|Matthew Henry's Concise Commentary|
29:15-30 During the month that Jacob spent as a guest, he was not idle. Wherever we are, it is good to employ ourselves in some useful business. Laban was desirous that Jacob should continue with him. Inferior relations must not be imposed upon; it is our duty to reward them. Jacob made known to Laban the affection he had for his daughter Rachel. And having no wordly goods with which to endow her, he promises seven years' service Love makes long and hard services short and easy; hence we read of the labour of love, Heb 6:10. If we know how to value the happiness of heaven, the sufferings of this present time will be as nothing to us. An age of work will be but as a few days to those that love God, and long for Christ's appearing. Jacob, who had imposed upon his father, is imposed upon by Laban, his father-in-law, by a like deception. Herein, how unrighteous soever Laban was, the Lord was righteous: see Jud 1:7. Even the righteous, if they take a false step, are sometimes thus recompensed in the earth. And many who are not, like Jacob, in their marriage, disappointed in person, soon find themselves, as much to their grief, disappointed in the character. The choice of that relation ought to be made with good advice and thought on both sides. There is reason to believe that Laban's excuse was not true. His way of settling the matter made bad worse. Jacob was drawn into the disquiet of multiplying wives. He could not refuse Rachel, for he had espoused her; still less could he refuse Leah. As yet there was no express command against marrying more than one wife. It was in the patriarchs a sin of ignorance; but it will not justify the like practice now, when God's will is plainly made known by the Divine law, Le 18:18, and more fully since, by our Saviour, that one man and woman only must be joined together, 1Co 7:2.
Verse 20. - And Jacob served - hard service (Genesis 31:40, 41), in keeping sheep (Hosea 12:12) - seven years for Rachel. The purity and intensity of Jacob's affection was declared not alone by the proposal of a seven years' term of servitude, - a long period of waiting for a man of fifty-seven, if not seventy-seven, years of age, - but also by the spirit in which he served his avaricious relative. Many as the days were that required to intervene before he obtained possession of his bride, they were rendered happy by the sweet society of Rachel. And they seemed unto him but a few days, for the love he had to her. "Words breathing the purest tenderness, and expressing more emphatically than the flowery hyperboles of romantic phraseology the deep attachment of an affectionate heart" (Kalisch); words too which show the lofty appreciation Jacob had of the personal worth of his future bride.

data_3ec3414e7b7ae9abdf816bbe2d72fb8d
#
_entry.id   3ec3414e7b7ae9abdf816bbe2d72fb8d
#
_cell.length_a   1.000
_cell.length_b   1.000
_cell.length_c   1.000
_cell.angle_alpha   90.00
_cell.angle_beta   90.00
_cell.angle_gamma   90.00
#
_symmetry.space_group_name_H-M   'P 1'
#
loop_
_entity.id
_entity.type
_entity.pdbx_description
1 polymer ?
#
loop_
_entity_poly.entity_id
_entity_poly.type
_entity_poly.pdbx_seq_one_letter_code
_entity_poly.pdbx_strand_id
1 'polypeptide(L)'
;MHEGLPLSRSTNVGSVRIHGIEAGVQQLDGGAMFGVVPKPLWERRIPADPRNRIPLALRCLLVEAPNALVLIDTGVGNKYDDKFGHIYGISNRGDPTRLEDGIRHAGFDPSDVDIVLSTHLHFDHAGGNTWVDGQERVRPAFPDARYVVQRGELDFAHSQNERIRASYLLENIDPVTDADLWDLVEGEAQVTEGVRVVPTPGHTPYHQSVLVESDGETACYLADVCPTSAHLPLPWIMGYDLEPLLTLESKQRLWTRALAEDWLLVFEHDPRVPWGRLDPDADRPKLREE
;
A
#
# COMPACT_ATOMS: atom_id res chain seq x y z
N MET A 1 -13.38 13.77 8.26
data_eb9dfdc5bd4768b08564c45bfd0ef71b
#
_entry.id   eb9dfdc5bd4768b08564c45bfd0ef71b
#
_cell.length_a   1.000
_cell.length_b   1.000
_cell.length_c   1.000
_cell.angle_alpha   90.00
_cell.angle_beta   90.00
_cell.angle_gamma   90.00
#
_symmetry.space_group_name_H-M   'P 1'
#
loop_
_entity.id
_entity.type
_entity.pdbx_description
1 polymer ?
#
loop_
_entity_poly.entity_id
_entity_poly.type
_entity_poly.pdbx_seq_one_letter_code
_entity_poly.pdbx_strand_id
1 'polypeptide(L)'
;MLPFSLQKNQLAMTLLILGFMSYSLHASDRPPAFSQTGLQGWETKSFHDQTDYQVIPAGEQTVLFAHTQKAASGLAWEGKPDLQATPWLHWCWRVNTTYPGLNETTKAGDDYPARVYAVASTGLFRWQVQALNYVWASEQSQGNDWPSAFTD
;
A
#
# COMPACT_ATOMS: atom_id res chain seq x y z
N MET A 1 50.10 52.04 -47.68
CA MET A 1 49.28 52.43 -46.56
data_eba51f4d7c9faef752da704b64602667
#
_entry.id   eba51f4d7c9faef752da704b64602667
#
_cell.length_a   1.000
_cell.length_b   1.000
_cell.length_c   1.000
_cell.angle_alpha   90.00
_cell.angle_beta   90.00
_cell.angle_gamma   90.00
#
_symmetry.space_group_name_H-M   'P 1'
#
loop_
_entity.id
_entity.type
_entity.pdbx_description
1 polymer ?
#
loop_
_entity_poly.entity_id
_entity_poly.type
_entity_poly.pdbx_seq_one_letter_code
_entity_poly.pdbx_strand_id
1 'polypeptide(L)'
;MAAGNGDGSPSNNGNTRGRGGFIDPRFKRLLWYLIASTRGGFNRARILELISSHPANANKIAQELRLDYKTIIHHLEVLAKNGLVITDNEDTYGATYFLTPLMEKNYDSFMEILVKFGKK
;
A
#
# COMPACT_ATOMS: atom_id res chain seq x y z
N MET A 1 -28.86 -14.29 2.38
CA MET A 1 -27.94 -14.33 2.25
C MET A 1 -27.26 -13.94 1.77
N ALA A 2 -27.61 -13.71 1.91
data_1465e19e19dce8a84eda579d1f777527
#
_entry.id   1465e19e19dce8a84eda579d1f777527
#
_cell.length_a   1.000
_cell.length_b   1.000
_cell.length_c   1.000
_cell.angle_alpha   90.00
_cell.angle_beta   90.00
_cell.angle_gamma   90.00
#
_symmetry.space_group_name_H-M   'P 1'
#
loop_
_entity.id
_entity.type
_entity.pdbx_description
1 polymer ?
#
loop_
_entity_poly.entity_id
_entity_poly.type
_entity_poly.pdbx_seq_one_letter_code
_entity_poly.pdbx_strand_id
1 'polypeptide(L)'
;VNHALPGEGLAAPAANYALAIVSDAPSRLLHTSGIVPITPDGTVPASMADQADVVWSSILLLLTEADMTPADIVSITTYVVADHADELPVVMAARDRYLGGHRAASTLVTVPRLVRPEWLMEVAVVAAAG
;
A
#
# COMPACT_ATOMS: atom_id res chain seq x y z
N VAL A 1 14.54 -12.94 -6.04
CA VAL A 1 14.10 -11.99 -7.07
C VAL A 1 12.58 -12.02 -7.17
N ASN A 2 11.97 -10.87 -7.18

Gill's Exposition of the Entire Bible
And Jacob served seven years for Rachel,.... The whole term of time, diligently, faithfully, and patiently. Reference is had to this in Hosea 11:12,
and they seemed unto him but a few days, for the love he had to her; for though to lovers time seems long ere they enjoy the object beloved; yet Jacob here respects not so much the time as the toil and labour of service he endured in it; he thought that seven years' service was a trifle, like the service of so many days, in comparison of the lovely and worthy person he obtained thereby; all that he endured was nothing in comparison of her, and through the love he bore to her: besides, the many pleasant hours he spent in conversation with her made the time slide on insensibly, so that it seemed to be quickly gone; which shows that his love was pure and constant.
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